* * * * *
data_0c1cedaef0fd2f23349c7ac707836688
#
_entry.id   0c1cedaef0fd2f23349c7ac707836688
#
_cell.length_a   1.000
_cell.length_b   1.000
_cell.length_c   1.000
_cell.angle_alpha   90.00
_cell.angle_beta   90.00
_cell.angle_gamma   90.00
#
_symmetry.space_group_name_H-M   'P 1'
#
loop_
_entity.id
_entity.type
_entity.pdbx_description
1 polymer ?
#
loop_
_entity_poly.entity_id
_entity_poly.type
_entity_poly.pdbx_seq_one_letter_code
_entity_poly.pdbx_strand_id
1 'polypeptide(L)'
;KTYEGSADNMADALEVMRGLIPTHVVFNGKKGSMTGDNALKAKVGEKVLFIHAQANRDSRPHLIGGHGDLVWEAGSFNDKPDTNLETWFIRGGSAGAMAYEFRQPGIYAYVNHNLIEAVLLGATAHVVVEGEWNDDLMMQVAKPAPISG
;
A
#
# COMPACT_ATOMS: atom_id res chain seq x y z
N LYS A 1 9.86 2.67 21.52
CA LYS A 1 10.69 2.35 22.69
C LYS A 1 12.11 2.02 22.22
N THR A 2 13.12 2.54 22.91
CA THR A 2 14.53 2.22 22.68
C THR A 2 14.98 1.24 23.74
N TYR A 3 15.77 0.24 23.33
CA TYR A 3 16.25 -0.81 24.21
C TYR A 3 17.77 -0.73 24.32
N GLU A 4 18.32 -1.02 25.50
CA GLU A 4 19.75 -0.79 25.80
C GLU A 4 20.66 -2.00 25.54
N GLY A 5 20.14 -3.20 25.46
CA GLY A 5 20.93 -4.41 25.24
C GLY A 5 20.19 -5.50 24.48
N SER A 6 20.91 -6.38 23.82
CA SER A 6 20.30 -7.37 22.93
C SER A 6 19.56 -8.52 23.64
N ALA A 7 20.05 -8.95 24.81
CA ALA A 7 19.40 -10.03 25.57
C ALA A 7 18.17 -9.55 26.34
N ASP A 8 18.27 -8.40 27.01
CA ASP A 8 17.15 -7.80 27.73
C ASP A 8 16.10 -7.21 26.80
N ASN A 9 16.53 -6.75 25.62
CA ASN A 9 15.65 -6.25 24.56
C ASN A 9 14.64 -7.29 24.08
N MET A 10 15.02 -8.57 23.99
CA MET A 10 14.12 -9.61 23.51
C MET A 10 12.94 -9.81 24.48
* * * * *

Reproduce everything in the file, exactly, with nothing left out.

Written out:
data_0c1cedaef0fd2f23349c7ac707836688
#
_entry.id   0c1cedaef0fd2f23349c7ac707836688
#
_cell.length_a   1.000
_cell.length_b   1.000
_cell.length_c   1.000
_cell.angle_alpha   90.00
_cell.angle_beta   90.00
_cell.angle_gamma   90.00
#
_symmetry.space_group_name_H-M   'P 1'
#
loop_
_entity.id
_entity.type
_entity.pdbx_description
1 polymer ?
#
loop_
_entity_poly.entity_id
_entity_poly.type
_entity_poly.pdbx_seq_one_letter_code
_entity_poly.pdbx_strand_id
1 'polypeptide(L)'
;KTYEGSADNMADALEVMRGLIPTHVVFNGKKGSMTGDNALKAKVGEKVLFIHAQANRDSRPHLIGGHGDLVWEAGSFNDKPDTNLETWFIRGGSAGAMAYEFRQPGIYAYVNHNLIEAVLLGATAHVVVEGEWNDDLMMQVAKPAPISG
;
A
#
# COMPACT_ATOMS: atom_id res chain seq x y z
N LYS A 1 9.86 2.67 21.52
CA LYS A 1 10.69 2.35 22.69
C LYS A 1 12.11 2.02 22.22
N THR A 2 13.12 2.54 22.91
CA THR A 2 14.53 2.22 22.68
C THR A 2 14.98 1.24 23.74
N TYR A 3 15.77 0.24 23.33
CA TYR A 3 16.25 -0.81 24.21
C TYR A 3 17.77 -0.73 24.32
N GLU A 4 18.32 -1.02 25.50
CA GLU A 4 19.75 -0.79 25.80
C GLU A 4 20.66 -2.00 25.54
N GLY A 5 20.14 -3.20 25.46
CA GLY A 5 20.93 -4.41 25.24
C GLY A 5 20.19 -5.50 24.48
N SER A 6 20.91 -6.38 23.82
CA SER A 6 20.30 -7.37 22.93
C SER A 6 19.56 -8.52 23.64
N ALA A 7 20.05 -8.95 24.81
CA ALA A 7 19.40 -10.03 25.57
C ALA A 7 18.17 -9.55 26.34
N ASP A 8 18.27 -8.40 27.01
CA ASP A 8 17.15 -7.80 27.73
C ASP A 8 16.10 -7.21 26.80
N ASN A 9 16.53 -6.75 25.62
CA ASN A 9 15.65 -6.25 24.56
C ASN A 9 14.64 -7.29 24.08
N MET A 10 15.02 -8.57 23.99
CA MET A 10 14.12 -9.61 23.51
C MET A 10 12.94 -9.81 24.48